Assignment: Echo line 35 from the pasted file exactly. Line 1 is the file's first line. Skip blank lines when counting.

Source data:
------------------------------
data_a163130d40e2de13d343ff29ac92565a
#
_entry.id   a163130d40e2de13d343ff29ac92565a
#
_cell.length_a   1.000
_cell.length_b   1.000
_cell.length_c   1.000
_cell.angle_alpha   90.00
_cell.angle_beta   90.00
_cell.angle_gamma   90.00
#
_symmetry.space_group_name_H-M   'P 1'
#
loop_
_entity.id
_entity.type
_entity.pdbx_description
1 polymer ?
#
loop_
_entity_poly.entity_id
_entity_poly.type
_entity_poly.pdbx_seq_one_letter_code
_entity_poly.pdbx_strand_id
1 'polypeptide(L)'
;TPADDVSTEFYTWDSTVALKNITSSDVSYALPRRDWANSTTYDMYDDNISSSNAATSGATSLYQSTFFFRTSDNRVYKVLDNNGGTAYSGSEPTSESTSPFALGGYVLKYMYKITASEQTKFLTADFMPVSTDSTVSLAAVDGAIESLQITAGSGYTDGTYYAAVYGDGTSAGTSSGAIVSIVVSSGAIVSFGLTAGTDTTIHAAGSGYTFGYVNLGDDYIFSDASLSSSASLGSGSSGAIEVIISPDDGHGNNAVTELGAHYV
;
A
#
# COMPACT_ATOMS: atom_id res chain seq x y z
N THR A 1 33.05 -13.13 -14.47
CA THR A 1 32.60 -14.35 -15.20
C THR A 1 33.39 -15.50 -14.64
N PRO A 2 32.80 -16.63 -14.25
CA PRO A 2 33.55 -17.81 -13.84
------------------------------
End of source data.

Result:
CA PRO A 2 33.55 -17.81 -13.84